Over the years I have found some parenting styles that repeatedly have the most negative effects on the upbringing of children and their level of adjustment as adults. Last week I shared the Abandoning style and this week I would like to share the Invalidating style. The reason for sharing them is not to blame or vilify anyone’s parents, but rather to reveal what might be causing you distress today and what you can do about it.
Today’s family style is one I call The Pooh Pooh’s, otherwise known as The Invalidators.
These individual parents or family systems tell you how you should feel on an ongoing basis. I call them the Pooh Pooh’s as they “Pooh Pooh” what you feel. When you feel something different then they think you should, they invalidate it or ignore it (basically the same result). This erodes your self confidence as you don’t know what is correct, to feel the way you actually do, or the way you are being told to feel. While developing, such a situation creates constant conflict in your mind. As an adult or young adult you may begin to look to others to make decisions for you, not trusting your own judgment.
Your opinions and thoughts may have been ridiculed or pushed aside as nonsense. These patterns make it difficult to develop a clear sense of self. You may begin to feel stupid or that you will not have any friends if you are yourself, so you start to take on the habits, likes and dislikes and opinions of others who appear to “fit in”.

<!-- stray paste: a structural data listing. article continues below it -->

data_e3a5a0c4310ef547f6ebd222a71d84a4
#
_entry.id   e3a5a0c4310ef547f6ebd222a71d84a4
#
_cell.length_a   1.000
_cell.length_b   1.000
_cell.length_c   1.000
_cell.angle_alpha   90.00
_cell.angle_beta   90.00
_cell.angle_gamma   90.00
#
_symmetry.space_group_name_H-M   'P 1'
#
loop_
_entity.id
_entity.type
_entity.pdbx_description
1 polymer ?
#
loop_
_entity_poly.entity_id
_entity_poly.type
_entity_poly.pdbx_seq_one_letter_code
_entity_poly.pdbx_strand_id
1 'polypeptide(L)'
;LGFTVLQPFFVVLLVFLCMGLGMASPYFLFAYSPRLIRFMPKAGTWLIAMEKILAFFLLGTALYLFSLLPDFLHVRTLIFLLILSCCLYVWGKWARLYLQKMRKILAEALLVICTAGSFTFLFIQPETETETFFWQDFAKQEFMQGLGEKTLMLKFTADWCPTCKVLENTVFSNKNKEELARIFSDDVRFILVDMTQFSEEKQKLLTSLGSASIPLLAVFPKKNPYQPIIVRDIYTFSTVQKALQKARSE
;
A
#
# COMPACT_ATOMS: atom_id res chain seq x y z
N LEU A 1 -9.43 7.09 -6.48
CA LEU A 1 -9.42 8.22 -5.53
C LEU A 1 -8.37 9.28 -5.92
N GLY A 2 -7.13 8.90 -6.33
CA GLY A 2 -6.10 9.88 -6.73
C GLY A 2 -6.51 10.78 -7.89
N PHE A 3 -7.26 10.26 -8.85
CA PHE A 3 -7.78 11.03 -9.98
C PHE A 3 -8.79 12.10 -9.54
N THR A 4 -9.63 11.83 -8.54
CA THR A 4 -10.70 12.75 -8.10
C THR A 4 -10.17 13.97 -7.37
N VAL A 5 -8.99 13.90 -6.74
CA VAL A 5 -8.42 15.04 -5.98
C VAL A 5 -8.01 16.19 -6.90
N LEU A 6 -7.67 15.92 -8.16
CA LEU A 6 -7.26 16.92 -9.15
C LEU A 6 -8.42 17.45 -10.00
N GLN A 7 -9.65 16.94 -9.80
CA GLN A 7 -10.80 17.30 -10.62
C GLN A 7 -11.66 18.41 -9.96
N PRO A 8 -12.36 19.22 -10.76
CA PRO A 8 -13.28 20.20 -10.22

You may have developed anger over the years from feeling unheard, or even depression and anxiety problems.
Statements that you might hear in these families include:
Don’t feel bad; you should be happy.
That doesn’t hurt; you are a big boy.
Stop crying; you’re so dramatic.
You aren’t gay; it’s a phase you are going through.
You can’t do that right. Let me do it.
You don’t need to wear what everyone else wears, I can dress you better.
Even healthy parents may say things like this from time to time. It is the constantly critical and controlling sort of parents that do the damage with these comments. These parents can also be the ones that take over and do your homework or finish your chores. If this happened to you you may feel like you can’t do anything right.
If you are from this type of family you may have a hard time trusting yourself or planning and carrying out your own life goals and dreams. You may let other’s make all kinds of important decisions for you, including what job to have. You may not dare to take chances for fear of certain failure. You may have found yourself in jobs where you are given direct supervision as you believe you need it. Unfortunately, this brings about dissatisfaction as the choices others make for you are not always a good fit.
Healthy relationships may be difficult for you as well. You may end up with a controlling partner or one who is emotionally unavailable. You may not recognize it for what it is at first as it feels “normal”. You may not find yourself comforted when in distress and unfortunately, this may feel normal also. Your thoughts, needs and desires are still being ignored or minimized. What you do recognize is that over time you resent this. Resentment when you feel helpless typically leads to anger and depression as well as increasing the likelihood of engaging in some poor coping strategies.